May 18th, 2022
Beaches Living Guide - Fall & Winter 2016-2017

Toronto's 76 Railway Stations

Railway companies built their own stations. Large companies even had a set "template for the design". Depending on where the station was located, it could be a wooden hut that served only as a "whistle stop" (that is, the train stopped if someone needed to be picked up) or as grand as Union Station.

Between 1853 and 1966, there existed about 76 railway stations within the boundaries of what is now the city of Toronto. Today, only one exists in its original location aside from Union Station, North Toronto Station at Summerhill and Yonge, and Te former Don Mills Station, recently relocated to the Toronto Railway Museum in Roundhouse Park, just south of the CN Tower.

A Typical "Picture Perfect" Station

If you've seen a model train set, you've probably know what a Canadian railway station looks like. A typical, small railway station in Toronto was built out of brick or wood, with a deep overhanging roof (kind of like a hat) and often a turret at one end. Te grander ones had more than one turret, like Moore Park.

Such stations had a side entrance hall off the road or square where the station was located. Tere was a ticket counter, ticket machines, or both, near the entrance, one or more waiting rooms.

But the larger stations were much more grand.

Let's Walk Through A Few That We Know About

NORTH TORONTO (SUMMERHILL) – 10 Scrivener Square, today home of LCBO's flagship store

Te only station that remains in its original location is the old North Toronto CPR Station near Yonge and Summerhill. It ofcially opened for passenger service on June 14, 1916. Today it is the LCBO's flagship location since a full-scale restoration in 2004. Unlike the stations described above, this station was designed with its own, unique style.

Te frst thing you notice driving or walking up to it is the clock tower. When it was in operation, the four clock faces, each 2.4 metres (8 feet) in diameter, were always illuminated at night. Te tower is modeled after the Campanile di San Marco in Saint Mark's Square in Venice.

Inside you can hear your shoes clicking on the floor and your voice echoes. Sitting 3 stories high, the station was the frst building in the city to be constructed of Tyndall limestone from Manitoba. If you look carefully, you can see fossils embedded in the beautiful stone. Te style is Beaux Arts, recognizable by the slightly overscaled details, flat roof, arched windows and doors.

Te main terminal (where people would have waited for trains and bought tickets) has an 11.6-metre (38-foot) high ceiling supported by marble walls and with elegant bronze suspended light fxtures.

When restoration began at this station, the frst order of business during the restoration of the tower was the removal of approximately 4,000 kg (approximately 9,000 lb) of pigeon droppings.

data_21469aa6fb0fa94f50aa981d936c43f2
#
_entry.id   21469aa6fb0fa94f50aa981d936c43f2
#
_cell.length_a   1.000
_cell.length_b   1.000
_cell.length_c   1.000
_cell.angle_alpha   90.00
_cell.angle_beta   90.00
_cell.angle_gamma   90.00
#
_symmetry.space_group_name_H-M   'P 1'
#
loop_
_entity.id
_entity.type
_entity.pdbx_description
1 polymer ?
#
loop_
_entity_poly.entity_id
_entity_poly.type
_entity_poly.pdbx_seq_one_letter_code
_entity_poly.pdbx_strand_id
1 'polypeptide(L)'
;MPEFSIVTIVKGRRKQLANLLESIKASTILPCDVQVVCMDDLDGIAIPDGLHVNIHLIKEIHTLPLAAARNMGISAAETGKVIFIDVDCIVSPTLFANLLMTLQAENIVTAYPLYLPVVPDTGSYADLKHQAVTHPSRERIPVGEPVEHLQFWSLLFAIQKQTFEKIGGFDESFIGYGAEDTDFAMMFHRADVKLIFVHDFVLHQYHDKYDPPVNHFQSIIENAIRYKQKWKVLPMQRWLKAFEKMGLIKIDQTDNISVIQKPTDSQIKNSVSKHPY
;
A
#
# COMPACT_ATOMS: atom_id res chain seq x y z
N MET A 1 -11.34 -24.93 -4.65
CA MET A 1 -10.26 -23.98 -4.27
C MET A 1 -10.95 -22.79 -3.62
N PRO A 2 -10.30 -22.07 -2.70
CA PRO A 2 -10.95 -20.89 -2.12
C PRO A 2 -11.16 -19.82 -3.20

Don Railway Stations – Formerly located where Queen Street crossed the Don River, now located at the Toronto Railway Museum

If you were travelling in the early 1900s from Vancouver, Ottawa or Montreal, you would arrive at Te Don station, and as the train pulled into the station you might have caught a glimpse of its circular turret and steep roof. Or perhaps you had travelled on the Canadian Northern Railway all the way from Parry Sound on Georgian Bay to the "big" city. Instead of being downtown, where train passengers typically arrived, you were in "the suburbs"!

Te Don Station, opened in 1896, was one of the frst suburban railway stops for the city. When it frst opened, the station was located on the west side of the Don, where Queen Street was carried over the water via a simple metal bridge.

Built as a branch line of the Canadian Pacifc Railway, the rail line travelled through the Don Valley to Leaside. Once it was opened, inter city commuters no longer had to travel to and from downtown to Union Station.

Te Don is the only other authentic station remaining in Toronto, but you have to visit the new Roundhouse Museum to see it. (Many may remember the old Don Mills station at Todmorden Mills, where it was moved in 1969 to preserve the structure).

Te building's distinctive turret was typical of hundreds of stations across Canada. Only a handful of these buildings survive.

Connecting People "One Community And Village At A Time"

Railways in Toronto also connected the various communities with the city core, and the new "suburbs". Te Beaches, for example, would not have been built up if it wasn't for the Grand Trunk Railway. Te railway boom also prompted a housing boom for many neighbourhoods because of all the railway workers required for the large railway facilities.

Tis was the case for East Toronto, a community that owed its entire existence to the railways. In the area's early days, there were a few cottages and homes and very small businesses on Queen Street. But when the Grand Trunk set up its major yards and operations in East Toronto, the little village of Coleman's Corners became a bustling neighbourhood.

Tere were dozens and dozens of rail lines, which over time, amalgamated with larger ones, changed names, or went out of business. Te main ones that were part of Toronto's history included Te Grand Trunk (which combined several smaller rail companies), the Great Western Railway (that operated in the western part of the province), the Ontario Simcoe and Huron Railway, the Toronto, Grey and Bruce Railway, and the Nipissing Railway. Eventually, however, they all came under either the Canadian Pacifc Railway (CPR) or the Canadian National Railway (CNR), two of the country's richest, most influential corporations at the time.

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